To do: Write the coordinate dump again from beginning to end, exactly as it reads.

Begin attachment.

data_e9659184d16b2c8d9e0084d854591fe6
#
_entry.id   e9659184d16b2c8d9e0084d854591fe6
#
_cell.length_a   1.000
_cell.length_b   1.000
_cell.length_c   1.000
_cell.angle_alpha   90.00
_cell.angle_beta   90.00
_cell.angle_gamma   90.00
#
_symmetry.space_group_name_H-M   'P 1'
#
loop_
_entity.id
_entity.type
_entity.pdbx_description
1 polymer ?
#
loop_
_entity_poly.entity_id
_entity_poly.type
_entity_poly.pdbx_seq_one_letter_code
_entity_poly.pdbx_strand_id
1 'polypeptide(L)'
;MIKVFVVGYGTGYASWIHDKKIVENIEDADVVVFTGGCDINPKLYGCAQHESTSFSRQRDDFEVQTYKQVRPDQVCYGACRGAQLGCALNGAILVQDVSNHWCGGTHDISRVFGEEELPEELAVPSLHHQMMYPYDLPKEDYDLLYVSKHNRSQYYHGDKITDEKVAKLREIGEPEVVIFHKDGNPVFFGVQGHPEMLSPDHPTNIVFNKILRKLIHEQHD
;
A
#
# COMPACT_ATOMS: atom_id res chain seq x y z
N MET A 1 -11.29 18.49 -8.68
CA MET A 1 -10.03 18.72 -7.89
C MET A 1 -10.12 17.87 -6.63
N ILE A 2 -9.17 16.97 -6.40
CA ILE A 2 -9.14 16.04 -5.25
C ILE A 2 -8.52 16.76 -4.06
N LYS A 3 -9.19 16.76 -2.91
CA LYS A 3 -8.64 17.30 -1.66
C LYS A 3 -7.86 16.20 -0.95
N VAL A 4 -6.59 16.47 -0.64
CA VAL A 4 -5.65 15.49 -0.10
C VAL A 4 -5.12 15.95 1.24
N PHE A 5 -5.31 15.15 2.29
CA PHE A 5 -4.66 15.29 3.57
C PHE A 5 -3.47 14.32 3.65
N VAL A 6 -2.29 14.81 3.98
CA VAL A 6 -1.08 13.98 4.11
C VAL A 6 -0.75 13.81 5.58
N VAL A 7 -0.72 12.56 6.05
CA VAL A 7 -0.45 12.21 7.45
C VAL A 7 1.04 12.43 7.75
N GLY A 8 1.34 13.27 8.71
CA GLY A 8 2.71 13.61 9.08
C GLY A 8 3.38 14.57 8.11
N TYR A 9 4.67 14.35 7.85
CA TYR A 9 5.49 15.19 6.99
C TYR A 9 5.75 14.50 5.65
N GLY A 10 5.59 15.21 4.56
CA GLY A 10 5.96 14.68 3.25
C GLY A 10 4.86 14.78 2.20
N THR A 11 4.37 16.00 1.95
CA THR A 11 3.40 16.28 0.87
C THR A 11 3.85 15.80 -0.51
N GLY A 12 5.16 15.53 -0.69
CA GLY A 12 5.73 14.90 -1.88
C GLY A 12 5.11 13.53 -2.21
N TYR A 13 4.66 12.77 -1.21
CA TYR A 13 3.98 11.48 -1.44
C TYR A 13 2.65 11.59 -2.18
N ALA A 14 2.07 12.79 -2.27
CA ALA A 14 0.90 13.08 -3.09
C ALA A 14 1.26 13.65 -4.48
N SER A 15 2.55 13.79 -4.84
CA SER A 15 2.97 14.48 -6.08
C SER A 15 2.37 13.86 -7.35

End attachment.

data_e9659184d16b2c8d9e0084d854591fe6
#
_entry.id   e9659184d16b2c8d9e0084d854591fe6
#
_cell.length_a   1.000
_cell.length_b   1.000
_cell.length_c   1.000
_cell.angle_alpha   90.00
_cell.angle_beta   90.00
_cell.angle_gamma   90.00
#
_symmetry.space_group_name_H-M   'P 1'
#
loop_
_entity.id
_entity.type
_entity.pdbx_description
1 polymer ?
#
loop_
_entity_poly.entity_id
_entity_poly.type
_entity_poly.pdbx_seq_one_letter_code
_entity_poly.pdbx_strand_id
1 'polypeptide(L)'
;MIKVFVVGYGTGYASWIHDKKIVENIEDADVVVFTGGCDINPKLYGCAQHESTSFSRQRDDFEVQTYKQVRPDQVCYGACRGAQLGCALNGAILVQDVSNHWCGGTHDISRVFGEEELPEELAVPSLHHQMMYPYDLPKEDYDLLYVSKHNRSQYYHGDKITDEKVAKLREIGEPEVVIFHKDGNPVFFGVQGHPEMLSPDHPTNIVFNKILRKLIHEQHD
;
A
#
# COMPACT_ATOMS: atom_id res chain seq x y z
N MET A 1 -11.29 18.49 -8.68
CA MET A 1 -10.03 18.72 -7.89
C MET A 1 -10.12 17.87 -6.63
N ILE A 2 -9.17 16.97 -6.40
CA ILE A 2 -9.14 16.04 -5.25
C ILE A 2 -8.52 16.76 -4.06
N LYS A 3 -9.19 16.76 -2.91
CA LYS A 3 -8.64 17.30 -1.66
C LYS A 3 -7.86 16.20 -0.95
N VAL A 4 -6.59 16.47 -0.64
CA VAL A 4 -5.65 15.49 -0.10
C VAL A 4 -5.12 15.95 1.24
N PHE A 5 -5.31 15.15 2.29
CA PHE A 5 -4.66 15.29 3.57
C PHE A 5 -3.47 14.32 3.65
N VAL A 6 -2.29 14.81 3.98
CA VAL A 6 -1.08 13.98 4.11
C VAL A 6 -0.75 13.81 5.58
N VAL A 7 -0.72 12.56 6.05
CA VAL A 7 -0.45 12.21 7.45
C VAL A 7 1.04 12.43 7.75
N GLY A 8 1.34 13.27 8.71
CA GLY A 8 2.71 13.61 9.08
C GLY A 8 3.38 14.57 8.11
N TYR A 9 4.67 14.35 7.85
CA TYR A 9 5.49 15.19 6.99
C TYR A 9 5.75 14.50 5.65
N GLY A 10 5.59 15.21 4.56
CA GLY A 10 5.96 14.68 3.25
C GLY A 10 4.86 14.78 2.20
N THR A 11 4.37 16.00 1.95
CA THR A 11 3.40 16.28 0.87
C THR A 11 3.85 15.80 -0.51
N GLY A 12 5.16 15.53 -0.69
CA GLY A 12 5.73 14.90 -1.88
C GLY A 12 5.11 13.53 -2.21
N TYR A 13 4.66 12.77 -1.21
CA TYR A 13 3.98 11.48 -1.44
C TYR A 13 2.65 11.59 -2.18
N ALA A 14 2.07 12.79 -2.27
CA ALA A 14 0.90 13.08 -3.09
C ALA A 14 1.26 13.65 -4.48
N SER A 15 2.55 13.79 -4.84
CA SER A 15 2.97 14.48 -6.08
C SER A 15 2.37 13.86 -7.35